How can you read when you have a visual impairment?

Mark, Henshaws Community Development Manager and expert on all things tech, is back to give us some of his reading solutions when you have a visual impairment and the different technology available.

I will try to be brief to give us a quick understanding of the types of technology available for people living with sight loss, which can enable them to read text – whether that’s printed or electronic.

There are plenty of different devices, so there’s no doubt that you should be able to find one that suits you. There are some devices that will help you to read through magnifiers and others that will allow you to read via voiceover technology. I’ll cover both below:

Optical (glass) Magnifiers

What are they?

These go way beyond something Sherlock Holmes would use – the concept is similar to that of spectacles.

An optometrist (possibly at the hospital) would prescribe a particular type with a particular magnification. If the patient’s eyesight gets better or worse, the prescription would need to change accordingly.

Optical glass magnifiers are often available through the NHS; contact your local GP for more details, or ring us on 0300 222 5555 for more advice.

An image of a white and green handheld optical glass magnifier

Electronic Magnifiers

What are they?

The same principle as an Optical Magnifier – they allow the patient to magnify the text and adjust the magnification with ease, they allow better colour combinations, contrast and a larger viewing screen. They come in all shapes and sizes; it’s all about what you want to read and where you want to read it.

Here are three examples:

A digital magnifier over a magazine, showing the text magnified on the screen.

Mouse Magnifiers

What are they?

Mouse magnifiers, commonly known as ‘monomouses’, are a type of handheld electronic magnifiers that are shaped like a computer mouse, which can be plugged into a TV or PC (depending on the model).

There is a small camera on the bottom, so you place the mouse over a document or image, and it will use your TV or PC to project the magnified image. They also have a number of different colour contrast settings, such as inverting or making text white on black.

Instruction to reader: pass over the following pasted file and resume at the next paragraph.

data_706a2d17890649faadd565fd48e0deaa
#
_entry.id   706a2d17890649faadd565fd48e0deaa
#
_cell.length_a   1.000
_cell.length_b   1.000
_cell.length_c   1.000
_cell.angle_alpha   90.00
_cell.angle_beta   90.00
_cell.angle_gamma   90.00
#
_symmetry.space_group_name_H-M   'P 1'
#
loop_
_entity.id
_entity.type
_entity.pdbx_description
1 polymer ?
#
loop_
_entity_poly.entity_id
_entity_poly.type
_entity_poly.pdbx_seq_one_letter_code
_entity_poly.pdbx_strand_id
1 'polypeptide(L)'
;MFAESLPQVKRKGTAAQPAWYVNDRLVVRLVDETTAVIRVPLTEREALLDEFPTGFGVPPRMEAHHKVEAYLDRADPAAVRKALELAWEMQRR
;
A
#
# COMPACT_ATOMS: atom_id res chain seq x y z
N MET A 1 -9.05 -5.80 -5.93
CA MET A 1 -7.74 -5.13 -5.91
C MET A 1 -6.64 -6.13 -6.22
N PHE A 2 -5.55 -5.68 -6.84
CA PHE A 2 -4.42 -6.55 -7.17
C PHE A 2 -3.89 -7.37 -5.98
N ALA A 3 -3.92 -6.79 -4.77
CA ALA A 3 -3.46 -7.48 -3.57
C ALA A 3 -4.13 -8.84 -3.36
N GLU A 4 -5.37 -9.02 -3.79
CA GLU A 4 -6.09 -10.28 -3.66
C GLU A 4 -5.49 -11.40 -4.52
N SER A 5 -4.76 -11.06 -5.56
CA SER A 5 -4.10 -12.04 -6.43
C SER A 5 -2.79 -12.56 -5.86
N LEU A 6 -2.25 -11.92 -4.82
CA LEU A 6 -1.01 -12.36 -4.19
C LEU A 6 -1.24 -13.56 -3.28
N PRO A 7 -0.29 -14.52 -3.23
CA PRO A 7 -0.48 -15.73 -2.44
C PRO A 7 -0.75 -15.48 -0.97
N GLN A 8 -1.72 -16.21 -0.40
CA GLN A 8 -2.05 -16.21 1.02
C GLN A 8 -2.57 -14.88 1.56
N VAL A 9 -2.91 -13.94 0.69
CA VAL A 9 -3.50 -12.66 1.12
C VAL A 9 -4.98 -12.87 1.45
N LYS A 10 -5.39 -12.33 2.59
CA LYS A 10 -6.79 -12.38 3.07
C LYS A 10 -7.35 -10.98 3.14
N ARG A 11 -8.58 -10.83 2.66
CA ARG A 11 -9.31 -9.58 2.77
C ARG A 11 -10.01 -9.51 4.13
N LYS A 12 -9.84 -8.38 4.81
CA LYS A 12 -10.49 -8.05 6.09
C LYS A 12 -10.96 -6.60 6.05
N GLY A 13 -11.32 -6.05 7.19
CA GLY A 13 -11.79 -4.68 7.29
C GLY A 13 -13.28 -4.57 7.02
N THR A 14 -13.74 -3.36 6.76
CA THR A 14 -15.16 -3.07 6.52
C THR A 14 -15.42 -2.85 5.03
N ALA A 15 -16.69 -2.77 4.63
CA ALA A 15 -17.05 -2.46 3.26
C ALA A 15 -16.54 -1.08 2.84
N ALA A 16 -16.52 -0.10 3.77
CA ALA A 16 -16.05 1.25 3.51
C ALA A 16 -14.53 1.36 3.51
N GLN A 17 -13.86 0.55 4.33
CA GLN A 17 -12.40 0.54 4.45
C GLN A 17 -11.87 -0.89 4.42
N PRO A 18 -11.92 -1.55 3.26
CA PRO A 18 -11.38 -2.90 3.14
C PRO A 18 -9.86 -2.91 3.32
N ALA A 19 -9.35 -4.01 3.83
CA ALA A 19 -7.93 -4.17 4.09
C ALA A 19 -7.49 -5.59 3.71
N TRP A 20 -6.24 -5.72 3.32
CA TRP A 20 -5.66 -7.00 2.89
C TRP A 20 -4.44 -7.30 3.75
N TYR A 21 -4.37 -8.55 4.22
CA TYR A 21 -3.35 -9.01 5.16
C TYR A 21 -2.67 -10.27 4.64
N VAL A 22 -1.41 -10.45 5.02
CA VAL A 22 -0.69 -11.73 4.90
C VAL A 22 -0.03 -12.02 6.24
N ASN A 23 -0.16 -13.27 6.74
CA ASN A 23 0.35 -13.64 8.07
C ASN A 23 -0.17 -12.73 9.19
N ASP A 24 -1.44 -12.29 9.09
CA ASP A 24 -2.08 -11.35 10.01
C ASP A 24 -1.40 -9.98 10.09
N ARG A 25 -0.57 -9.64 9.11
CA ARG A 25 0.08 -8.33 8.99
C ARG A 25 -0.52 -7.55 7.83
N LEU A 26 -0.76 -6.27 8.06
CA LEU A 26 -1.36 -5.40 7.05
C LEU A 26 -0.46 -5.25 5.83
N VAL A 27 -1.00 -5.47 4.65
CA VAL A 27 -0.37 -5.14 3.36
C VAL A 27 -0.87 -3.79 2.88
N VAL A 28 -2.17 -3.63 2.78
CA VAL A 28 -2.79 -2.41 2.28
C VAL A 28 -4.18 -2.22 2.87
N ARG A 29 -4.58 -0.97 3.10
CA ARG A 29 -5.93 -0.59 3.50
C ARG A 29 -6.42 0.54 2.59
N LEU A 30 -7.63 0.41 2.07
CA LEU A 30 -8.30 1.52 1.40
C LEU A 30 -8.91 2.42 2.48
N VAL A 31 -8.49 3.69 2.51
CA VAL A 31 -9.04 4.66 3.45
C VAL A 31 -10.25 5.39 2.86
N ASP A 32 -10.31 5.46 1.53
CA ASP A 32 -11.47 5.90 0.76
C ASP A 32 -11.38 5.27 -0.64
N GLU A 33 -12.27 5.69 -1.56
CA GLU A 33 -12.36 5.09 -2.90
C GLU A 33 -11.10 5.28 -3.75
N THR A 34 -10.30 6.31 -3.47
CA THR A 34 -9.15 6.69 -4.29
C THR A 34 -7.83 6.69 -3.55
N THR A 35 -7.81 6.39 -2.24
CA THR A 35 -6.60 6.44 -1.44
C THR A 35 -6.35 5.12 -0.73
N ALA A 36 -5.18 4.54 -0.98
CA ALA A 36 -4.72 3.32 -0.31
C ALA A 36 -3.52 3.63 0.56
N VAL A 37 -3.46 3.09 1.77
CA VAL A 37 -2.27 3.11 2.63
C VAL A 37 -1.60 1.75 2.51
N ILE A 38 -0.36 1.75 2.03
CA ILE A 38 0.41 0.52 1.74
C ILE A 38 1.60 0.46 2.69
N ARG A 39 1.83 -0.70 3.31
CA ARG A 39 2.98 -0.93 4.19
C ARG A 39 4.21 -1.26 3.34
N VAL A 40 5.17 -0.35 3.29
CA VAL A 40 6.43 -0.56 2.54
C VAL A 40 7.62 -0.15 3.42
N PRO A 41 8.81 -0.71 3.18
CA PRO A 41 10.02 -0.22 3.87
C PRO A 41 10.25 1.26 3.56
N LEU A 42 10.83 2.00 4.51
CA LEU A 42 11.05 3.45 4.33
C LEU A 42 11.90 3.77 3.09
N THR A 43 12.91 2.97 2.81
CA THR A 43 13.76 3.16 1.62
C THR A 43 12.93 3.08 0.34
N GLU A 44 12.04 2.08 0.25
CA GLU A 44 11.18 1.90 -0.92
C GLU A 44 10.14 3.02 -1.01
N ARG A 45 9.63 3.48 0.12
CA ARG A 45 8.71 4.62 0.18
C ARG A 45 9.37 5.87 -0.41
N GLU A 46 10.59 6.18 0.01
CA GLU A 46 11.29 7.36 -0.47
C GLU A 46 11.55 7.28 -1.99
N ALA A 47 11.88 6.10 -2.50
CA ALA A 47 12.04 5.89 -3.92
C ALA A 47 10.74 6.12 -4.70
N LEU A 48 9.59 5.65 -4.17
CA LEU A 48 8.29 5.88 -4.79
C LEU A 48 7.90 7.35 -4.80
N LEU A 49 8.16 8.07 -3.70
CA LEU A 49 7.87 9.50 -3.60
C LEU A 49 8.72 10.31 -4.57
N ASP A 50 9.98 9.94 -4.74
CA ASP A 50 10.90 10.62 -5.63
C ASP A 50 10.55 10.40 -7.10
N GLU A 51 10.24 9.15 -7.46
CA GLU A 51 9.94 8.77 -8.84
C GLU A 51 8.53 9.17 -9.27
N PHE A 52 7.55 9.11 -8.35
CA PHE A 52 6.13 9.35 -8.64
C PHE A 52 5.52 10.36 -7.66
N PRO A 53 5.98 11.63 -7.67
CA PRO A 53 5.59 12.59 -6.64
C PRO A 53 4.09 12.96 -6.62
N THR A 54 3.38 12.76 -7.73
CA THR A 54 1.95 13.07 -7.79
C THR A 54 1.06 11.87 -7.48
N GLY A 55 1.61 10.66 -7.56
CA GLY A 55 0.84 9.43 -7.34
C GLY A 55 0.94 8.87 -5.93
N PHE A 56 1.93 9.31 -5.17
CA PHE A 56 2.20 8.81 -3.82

All the above take advantage of the person’s residual sight – the aim is that they can read what they want to read with relative ease.

Now then – this is where things get interesting. For some people reading in a conventional way isn’t possible; so the boffins have invented something called…

OCR (optical character recognition)

What is it?

In a nutshell, it’s a device that takes a photograph of the text and converts it to speech; basically by pattern recognition, artificial intelligence and computer vision – it reads for you!

I’ve covered OrCam before in my previous blog, and I’ve created some short videos covering how to use it (see below):

OrCam is the only standalone portable device; however, there are other products that use OCR technology for people living with sight loss:

And if you fancy both magnification and OCR, there are products that utilise both, such as:

I cover how to use a Desktop Magnifier, which uses magnification and speech technology, and its different features in a short video here:

That about covers the basics of how someone with a visual impairment is able to read; of course, it all depends on the person and what they’re comfortable using. The bottom line is, no matter what your sight level, there will be a device for you that will enable you to read printed or digital text.

There are also plenty more apps and voiceover technology that can be used – but we can cover that another time!

If you’d like to find out more, receive training or even just have a chat with other like-minded people about technology, we have a number of different groups and courses across Greater Manchester and Liverpool. You can find the group that suits you on our page here, or contact our First Step team on 0300 222 5555.

This blog was originally posted in February 2017 but was updated in February 2018 to reflect the latest technology available.

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